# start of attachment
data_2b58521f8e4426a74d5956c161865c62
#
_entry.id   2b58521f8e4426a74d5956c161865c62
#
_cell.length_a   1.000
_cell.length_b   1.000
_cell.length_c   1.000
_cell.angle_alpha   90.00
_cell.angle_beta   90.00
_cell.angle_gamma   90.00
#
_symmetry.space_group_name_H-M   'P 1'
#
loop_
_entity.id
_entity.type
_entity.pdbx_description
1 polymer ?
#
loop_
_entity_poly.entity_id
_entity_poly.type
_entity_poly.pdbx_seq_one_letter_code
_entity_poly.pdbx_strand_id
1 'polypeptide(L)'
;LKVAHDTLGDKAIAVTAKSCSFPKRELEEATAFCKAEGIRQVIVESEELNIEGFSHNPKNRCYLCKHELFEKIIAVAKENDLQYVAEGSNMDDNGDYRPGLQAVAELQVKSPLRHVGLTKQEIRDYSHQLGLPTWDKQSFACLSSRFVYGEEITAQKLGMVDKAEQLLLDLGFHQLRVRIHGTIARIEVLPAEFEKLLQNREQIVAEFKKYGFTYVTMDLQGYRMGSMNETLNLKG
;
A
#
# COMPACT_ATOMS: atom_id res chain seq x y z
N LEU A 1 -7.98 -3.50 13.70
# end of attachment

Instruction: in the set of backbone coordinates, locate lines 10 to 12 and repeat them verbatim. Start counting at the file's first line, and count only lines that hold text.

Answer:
_cell.angle_gamma   90.00
#
_symmetry.space_group_name_H-M   'P 1'